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Zenith (HQ Kites)

Zenith (HQ Kites)

Inspired by the Sandpiper, but so different

Specifications
Model:
Make
Dimensions
Weight
Sail
Frame
Bridle
Rec. lines: (supplied)
Opt wind range:
Price
Zenith
HQ Kites
220 x 95 cm
245g
Ventex polyester
Avia .210 carbon
Dynamic, sleeved
80 to l50 lbs. / 50 – 100 ft
3 to 20mph
Around 99.00

The Zenith Is yet another from HQ's big range of new kites for '98. The design team at the German company have definitely decided that the 'Midi' size two metre kilo is the way forward this year and they are now producing no less than eight kites In this category. The Zenith is the product of the British representative of the InVento team: Chris Matheson.

CONSTRUCTION
The Zenith comes to you in a full length heavy duty bag with a zipper top and a see through pocket containing the (non specific) instructions and a catalogue. The kite is sparred in Avia .210 pultruded carbon and has a ferruled two part leading edge.

Once assembled, the Zenith clearly shows its design ancestry throughout the Sandpiper style shape, although there are some subtle changes to the layout and sail shape.

The Zenith has a fairly short spine, and a significantly deep sail, with lots of billow running from the stand-off right up into the nose area. The ten panel Ventex polyester sail is cleanly built with flat glued and zigzag sewn seams in a simple, retro style graphic with black at nose and tail and a four colour stripe running across the sail.

The 70s look is accentuated with radiused Dacron used on the stand-off reinforcement and on the sail next to the lower spreader joint. It also has reinforcements as necessary at the top spreader, T-joint, nose, tail and wing tips, where a line tensioner replaces the more familiar bungee elastics.

The trailing edge is held tight and silent with a leech line and a trick line is fitted. The kite uses APA leading edge fittings and moulded plastic parts from Exel. The quality of finish could not be faulted.

FLIGHT TEST
The Zenith, with its thick wall Avia frame, felt a little heavy as it was assembled, but the extra weight of the high strength frame was more than made up for by the responsiveness gained by the Ventex sail. Given that there are similarities between the Zenith and the Midi in shape, it was expected that the kite would perform in a similar way, but the Zenith has spreaders further up the kite bringing the centre of gravity forward and making it that much more of a radical kite. The gain in 'trick-ability' necessitates loss in another area and the kite was not so surefooted on the edges of the window.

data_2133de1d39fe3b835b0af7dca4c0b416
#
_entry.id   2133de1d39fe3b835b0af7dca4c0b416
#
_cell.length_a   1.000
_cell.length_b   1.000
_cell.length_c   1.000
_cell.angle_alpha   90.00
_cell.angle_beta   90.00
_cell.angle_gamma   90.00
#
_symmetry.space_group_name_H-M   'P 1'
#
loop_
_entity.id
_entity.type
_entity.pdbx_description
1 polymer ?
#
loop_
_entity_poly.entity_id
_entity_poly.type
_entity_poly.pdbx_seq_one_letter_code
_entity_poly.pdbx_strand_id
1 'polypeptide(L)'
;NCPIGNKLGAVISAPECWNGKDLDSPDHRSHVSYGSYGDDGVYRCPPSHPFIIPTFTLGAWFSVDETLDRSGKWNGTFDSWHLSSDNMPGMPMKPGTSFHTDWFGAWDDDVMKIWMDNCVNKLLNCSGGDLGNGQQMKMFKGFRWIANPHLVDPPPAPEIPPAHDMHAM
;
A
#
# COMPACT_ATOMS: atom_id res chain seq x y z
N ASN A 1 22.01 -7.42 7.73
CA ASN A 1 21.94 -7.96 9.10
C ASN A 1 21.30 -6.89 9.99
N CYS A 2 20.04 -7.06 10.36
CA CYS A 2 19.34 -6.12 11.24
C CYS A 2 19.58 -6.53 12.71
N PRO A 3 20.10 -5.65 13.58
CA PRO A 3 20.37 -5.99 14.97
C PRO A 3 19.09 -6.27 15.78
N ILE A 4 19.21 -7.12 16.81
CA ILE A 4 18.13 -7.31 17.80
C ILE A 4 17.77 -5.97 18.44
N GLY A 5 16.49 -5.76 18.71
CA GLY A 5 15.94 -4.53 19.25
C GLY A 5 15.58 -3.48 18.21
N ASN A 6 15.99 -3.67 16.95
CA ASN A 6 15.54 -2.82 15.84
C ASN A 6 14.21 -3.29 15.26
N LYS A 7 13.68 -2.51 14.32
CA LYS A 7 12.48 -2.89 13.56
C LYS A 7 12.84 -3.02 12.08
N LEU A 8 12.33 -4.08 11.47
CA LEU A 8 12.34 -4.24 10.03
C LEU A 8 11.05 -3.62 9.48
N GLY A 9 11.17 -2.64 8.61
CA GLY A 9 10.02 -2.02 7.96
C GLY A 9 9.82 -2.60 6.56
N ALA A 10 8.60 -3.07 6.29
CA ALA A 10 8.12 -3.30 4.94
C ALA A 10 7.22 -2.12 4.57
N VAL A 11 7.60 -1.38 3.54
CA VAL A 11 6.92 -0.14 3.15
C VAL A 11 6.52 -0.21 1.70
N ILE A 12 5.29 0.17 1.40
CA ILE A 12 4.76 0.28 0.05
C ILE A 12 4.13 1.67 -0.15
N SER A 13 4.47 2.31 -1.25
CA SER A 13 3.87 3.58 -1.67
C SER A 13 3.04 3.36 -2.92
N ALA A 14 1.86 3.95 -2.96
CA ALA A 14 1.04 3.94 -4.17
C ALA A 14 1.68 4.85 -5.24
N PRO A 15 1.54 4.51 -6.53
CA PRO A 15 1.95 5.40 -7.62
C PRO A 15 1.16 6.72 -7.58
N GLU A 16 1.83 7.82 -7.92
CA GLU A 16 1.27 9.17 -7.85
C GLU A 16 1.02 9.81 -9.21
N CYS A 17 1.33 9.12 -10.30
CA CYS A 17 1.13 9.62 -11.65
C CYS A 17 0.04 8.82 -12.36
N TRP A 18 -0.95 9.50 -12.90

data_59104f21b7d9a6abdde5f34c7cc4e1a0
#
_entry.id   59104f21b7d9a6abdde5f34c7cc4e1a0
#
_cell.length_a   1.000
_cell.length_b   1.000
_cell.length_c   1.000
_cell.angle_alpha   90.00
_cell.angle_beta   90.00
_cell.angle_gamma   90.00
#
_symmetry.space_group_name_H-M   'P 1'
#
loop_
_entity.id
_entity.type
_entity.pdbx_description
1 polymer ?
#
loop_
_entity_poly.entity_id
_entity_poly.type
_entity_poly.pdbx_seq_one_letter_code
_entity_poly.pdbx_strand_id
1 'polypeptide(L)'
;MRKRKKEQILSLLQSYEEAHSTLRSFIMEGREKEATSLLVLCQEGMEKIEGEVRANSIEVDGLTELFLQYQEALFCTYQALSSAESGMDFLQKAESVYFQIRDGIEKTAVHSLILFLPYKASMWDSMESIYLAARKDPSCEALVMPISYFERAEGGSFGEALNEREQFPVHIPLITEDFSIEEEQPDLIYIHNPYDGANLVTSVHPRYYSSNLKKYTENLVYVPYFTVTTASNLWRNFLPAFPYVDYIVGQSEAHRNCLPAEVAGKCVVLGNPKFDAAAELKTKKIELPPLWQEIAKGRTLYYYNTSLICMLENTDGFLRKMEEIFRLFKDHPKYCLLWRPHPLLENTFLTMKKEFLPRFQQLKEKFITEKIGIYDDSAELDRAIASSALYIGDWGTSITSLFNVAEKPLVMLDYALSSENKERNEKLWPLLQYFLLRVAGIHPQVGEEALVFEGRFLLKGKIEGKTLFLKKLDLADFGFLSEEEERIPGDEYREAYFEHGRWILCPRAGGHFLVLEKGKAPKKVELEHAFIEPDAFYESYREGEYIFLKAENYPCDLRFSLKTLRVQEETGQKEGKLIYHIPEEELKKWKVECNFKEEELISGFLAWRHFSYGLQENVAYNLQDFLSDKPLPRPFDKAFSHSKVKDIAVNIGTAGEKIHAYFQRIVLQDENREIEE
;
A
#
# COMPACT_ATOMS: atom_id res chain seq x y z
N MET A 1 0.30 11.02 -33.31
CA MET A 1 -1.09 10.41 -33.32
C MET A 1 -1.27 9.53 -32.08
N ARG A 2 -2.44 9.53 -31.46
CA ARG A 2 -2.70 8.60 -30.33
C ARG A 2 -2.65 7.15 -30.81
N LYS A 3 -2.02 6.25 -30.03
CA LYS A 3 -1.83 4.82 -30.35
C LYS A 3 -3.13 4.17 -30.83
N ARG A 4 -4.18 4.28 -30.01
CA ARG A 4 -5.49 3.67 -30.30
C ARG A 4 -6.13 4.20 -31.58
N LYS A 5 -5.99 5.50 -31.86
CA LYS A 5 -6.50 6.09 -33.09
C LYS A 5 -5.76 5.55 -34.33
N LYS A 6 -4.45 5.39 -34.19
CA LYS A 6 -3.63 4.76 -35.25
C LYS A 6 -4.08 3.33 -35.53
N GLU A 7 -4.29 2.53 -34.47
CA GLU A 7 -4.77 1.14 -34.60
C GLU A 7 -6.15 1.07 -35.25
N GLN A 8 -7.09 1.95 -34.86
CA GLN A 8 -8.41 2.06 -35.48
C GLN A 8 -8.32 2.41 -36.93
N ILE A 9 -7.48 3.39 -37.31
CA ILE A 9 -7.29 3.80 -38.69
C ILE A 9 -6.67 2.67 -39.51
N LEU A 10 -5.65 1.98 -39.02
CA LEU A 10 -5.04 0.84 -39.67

Getting the Zenith to do precise turns required measured and fine controls, and it is certainly no precision machine. When the pilot gets a little more aggressive and ambitious the Zenith really starts to shine: punchy axels, cascades, flic-flacs and yo-yos are what this kite revels in. 540s are possible at any location across the window, and the kite's real ability is the possibility of putting trick after trick into combinations which the Zenith can cope with without pausing to draw breath. The Avia frame took some fierce punishment and the fittings didn't budge. The kite did occasionally hook up a flying line on the knot at the wing tip but these could usually be untangled on the ground if it couldn't be done whilst flying.

CONCLUSION

The Zenith is a very well made trick kite which delivers a pleasingly radical performance to those who are prepared to work at it. It is not and was never intended to be a precise kite, but for the ambitious learner or dedicated freestyler the Zenith plays it hard and fast and rewards the flyer who has a more aggressive style with some outrageous combinations... get out there and do it!

GOOD POINTS BAD POINTS
Radical trick capabilities
Construction and durability
Instructions

 

Kite Passion Magazine

This review was taken from
Kite Passion Magazine - April/May 98

 

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